In its editorial "Rappers Released" {Oct. 28}, The Post reported that members of the Florida jury that decided the 2 Live Crew case laughed in the van going back to their hotel each evening. The jury members even said that they made up their own parody of the trial proceedings. Considering that the trial was about lyrics too vile to be printed in The Post, I wonder what a jury, which included three elderly women and a male church-choir member, could find so amusing.

In his article "Culture Has Consequences" {op-ed, Oct. 26}, Charles Krauthammer may have correctly interpreted why the Florida jury found the violent and obscene lyrics so laughable. "Community standards," he wrote, "having adjusted to fit the culture, have reached a new low."

But the jury members also said that hearing the offensive language time after time during the trial caused the language to lose its shock value for them. That gave me the shudders. Their admission seems to prove that desensitization results from prolonged exposure to pornographically violent materials.

There are some, including The Post, that argue that First Amendment rights extend to groups like 2 Live Crew, but it is impossible to extrapolate the words "to promote the general welfare" to include the right to violate and abase fellow beings.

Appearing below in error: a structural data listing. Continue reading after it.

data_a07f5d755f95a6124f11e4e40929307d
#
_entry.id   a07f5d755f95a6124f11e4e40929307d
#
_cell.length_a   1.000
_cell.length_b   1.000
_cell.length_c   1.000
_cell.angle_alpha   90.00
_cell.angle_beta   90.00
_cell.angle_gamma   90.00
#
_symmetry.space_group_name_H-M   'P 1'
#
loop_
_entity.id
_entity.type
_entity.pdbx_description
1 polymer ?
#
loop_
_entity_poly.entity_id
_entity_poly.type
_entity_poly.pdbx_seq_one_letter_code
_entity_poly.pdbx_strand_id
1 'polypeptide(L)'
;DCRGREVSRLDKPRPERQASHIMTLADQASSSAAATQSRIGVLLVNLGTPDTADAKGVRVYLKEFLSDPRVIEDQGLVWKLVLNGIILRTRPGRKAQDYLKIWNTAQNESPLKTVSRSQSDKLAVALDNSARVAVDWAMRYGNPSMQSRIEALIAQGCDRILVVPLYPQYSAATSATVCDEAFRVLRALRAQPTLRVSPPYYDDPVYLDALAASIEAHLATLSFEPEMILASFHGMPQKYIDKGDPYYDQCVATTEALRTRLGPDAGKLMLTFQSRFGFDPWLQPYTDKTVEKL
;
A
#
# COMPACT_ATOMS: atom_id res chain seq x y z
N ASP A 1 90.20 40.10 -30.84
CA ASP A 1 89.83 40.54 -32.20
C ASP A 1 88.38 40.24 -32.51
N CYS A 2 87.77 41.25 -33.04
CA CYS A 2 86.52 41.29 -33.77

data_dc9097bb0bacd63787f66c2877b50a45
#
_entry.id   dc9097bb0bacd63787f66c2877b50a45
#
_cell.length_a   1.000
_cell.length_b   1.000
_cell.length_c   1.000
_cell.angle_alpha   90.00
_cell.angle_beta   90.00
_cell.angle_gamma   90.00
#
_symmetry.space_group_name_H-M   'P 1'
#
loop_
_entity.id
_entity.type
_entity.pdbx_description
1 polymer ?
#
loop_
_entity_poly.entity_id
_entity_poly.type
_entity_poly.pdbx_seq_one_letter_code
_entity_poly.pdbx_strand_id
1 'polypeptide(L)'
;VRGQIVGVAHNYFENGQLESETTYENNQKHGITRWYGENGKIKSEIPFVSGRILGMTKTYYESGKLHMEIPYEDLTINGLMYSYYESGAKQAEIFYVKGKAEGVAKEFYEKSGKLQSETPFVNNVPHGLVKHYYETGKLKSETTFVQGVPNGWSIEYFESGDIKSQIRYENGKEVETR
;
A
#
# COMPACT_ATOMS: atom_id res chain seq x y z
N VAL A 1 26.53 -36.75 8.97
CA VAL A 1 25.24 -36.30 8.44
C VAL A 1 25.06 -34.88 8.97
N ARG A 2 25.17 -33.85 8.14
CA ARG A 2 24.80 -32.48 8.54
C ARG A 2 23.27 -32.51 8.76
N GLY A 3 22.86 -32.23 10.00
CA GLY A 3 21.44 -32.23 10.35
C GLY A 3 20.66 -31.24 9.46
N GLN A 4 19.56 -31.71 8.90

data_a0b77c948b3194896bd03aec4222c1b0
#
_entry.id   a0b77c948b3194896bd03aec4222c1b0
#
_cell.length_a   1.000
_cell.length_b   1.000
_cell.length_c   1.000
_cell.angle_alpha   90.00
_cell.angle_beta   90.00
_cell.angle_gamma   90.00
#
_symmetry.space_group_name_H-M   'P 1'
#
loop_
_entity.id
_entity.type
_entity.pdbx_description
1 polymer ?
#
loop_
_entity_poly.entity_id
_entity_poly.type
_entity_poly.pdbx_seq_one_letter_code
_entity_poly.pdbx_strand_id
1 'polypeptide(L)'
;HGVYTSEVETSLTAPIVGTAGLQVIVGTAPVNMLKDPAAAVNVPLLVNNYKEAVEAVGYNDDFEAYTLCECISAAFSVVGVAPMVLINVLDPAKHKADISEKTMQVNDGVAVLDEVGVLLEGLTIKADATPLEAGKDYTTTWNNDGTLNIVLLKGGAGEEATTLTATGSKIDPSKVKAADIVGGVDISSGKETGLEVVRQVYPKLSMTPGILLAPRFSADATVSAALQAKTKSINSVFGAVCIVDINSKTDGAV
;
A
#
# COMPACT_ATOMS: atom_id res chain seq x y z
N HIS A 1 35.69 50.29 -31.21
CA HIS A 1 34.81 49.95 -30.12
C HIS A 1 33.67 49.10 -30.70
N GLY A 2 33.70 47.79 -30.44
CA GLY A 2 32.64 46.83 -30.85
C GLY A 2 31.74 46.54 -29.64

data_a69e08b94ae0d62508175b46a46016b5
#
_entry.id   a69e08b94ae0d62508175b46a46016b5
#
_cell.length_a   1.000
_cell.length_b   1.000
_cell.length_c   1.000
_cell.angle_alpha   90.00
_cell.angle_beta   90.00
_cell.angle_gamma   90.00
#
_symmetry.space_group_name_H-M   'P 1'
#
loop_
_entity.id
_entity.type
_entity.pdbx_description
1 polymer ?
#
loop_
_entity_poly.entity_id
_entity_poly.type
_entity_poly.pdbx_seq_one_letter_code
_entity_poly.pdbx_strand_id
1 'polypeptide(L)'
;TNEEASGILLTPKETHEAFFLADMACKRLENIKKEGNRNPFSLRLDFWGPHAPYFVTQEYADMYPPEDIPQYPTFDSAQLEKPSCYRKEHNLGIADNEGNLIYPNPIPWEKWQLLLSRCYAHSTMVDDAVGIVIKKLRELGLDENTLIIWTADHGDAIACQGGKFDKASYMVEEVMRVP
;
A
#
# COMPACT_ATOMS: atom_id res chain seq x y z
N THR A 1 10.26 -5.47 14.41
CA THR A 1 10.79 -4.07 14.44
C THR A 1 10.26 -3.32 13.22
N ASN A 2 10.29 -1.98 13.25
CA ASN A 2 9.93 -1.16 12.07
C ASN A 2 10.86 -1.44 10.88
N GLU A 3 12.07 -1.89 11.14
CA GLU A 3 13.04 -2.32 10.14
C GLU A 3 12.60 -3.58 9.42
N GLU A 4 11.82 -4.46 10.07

Stripping away another mortal's self-respect and dignity is the antithesis of humanitarianism. The Florida jury proved that pornography can do that in an otherwise civilized society. FRANCES SKINNER Oxon Hill

In "Culture Has Consequences," Charles Krauthammer tried to persuade readers that 2 Live Crew, MTV and other aspects of our modern music and media age are responsible for everything from a high teenage pregnancy rate to our growing number of homicides.

Like earlier censorship crusaders who blamed the rock music of the '50s for society's problems, Mr. Krauthammer should realize that it will take far more complex solutions than simply turning off the boob-tube to help our society.

Perhaps the state of the U.S. education system, the lack of proper gun-control laws and the growing size of the underclass would make better examples of possible causes for the numerous crime statistics that Mr. Krauthammer cited.

IAN A. GERARD Washington